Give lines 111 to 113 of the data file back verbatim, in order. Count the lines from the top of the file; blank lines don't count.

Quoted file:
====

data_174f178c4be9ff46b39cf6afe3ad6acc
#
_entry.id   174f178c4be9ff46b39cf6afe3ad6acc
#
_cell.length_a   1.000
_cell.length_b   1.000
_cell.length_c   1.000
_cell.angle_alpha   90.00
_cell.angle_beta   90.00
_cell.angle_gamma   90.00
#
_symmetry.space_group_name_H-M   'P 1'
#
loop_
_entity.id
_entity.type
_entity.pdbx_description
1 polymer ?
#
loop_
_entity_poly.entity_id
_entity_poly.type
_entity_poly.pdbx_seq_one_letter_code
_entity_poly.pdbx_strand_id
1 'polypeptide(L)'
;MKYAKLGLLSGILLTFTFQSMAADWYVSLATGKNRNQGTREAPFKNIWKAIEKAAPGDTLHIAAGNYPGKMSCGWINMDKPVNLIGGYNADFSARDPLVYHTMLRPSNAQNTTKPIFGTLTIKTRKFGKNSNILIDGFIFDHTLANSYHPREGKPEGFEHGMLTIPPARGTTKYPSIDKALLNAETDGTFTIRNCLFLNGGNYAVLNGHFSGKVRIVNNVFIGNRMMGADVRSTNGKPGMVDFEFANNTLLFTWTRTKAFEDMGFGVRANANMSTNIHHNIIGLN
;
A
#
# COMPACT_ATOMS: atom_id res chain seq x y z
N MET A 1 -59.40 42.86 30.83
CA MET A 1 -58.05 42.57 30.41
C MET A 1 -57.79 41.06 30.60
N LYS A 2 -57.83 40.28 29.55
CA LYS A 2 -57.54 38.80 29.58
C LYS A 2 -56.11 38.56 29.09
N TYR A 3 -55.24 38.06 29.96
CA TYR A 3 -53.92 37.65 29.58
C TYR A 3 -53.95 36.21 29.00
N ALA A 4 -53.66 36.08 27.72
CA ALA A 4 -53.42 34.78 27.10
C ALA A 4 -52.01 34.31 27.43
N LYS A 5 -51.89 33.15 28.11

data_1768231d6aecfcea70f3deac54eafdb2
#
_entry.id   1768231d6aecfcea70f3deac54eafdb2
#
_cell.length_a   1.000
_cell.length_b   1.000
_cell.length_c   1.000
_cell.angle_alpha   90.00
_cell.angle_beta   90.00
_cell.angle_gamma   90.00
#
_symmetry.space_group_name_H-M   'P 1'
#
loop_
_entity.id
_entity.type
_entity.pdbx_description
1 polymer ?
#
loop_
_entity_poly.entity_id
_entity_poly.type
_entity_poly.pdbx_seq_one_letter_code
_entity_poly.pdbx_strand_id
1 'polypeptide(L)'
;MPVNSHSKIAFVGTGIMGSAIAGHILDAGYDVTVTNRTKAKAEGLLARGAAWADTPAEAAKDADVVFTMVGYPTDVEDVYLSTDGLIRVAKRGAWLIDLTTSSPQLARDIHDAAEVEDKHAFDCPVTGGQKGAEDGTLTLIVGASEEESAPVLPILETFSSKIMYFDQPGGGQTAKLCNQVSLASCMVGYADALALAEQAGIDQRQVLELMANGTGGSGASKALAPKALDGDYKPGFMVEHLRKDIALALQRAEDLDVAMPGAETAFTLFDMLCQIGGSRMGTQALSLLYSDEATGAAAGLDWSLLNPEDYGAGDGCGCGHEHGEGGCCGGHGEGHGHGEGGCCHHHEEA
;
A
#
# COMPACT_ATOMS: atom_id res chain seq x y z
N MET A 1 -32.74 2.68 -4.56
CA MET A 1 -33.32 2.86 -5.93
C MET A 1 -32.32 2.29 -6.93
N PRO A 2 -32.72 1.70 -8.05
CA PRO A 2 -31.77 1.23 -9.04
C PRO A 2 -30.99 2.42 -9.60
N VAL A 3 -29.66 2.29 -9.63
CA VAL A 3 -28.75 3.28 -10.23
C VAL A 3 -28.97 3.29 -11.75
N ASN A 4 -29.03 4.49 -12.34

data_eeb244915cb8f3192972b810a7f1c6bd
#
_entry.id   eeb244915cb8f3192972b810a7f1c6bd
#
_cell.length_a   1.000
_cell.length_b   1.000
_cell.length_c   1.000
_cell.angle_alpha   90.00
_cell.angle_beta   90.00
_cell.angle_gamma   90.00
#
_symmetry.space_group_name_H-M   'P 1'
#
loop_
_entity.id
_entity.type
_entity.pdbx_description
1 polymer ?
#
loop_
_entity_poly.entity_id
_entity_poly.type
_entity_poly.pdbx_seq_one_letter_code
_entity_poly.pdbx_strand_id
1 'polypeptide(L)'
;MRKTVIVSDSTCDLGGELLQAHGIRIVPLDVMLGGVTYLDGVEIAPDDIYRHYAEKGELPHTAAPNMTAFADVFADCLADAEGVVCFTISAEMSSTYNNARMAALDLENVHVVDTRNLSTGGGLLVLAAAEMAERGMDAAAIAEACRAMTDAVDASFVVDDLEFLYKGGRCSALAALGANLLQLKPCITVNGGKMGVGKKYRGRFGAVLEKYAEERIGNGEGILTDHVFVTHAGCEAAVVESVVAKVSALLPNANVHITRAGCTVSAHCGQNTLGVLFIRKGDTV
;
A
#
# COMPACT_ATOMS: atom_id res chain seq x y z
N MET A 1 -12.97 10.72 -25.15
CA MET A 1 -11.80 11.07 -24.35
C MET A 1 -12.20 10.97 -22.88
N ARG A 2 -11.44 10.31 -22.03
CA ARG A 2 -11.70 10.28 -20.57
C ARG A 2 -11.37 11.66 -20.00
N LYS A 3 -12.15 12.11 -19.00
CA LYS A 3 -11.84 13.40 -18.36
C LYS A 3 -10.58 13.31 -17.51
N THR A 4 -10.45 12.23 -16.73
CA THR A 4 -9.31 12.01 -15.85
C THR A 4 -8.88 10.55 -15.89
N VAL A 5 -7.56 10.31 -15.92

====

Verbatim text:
A
#
# COMPACT_ATOMS: atom_id res chain seq x y z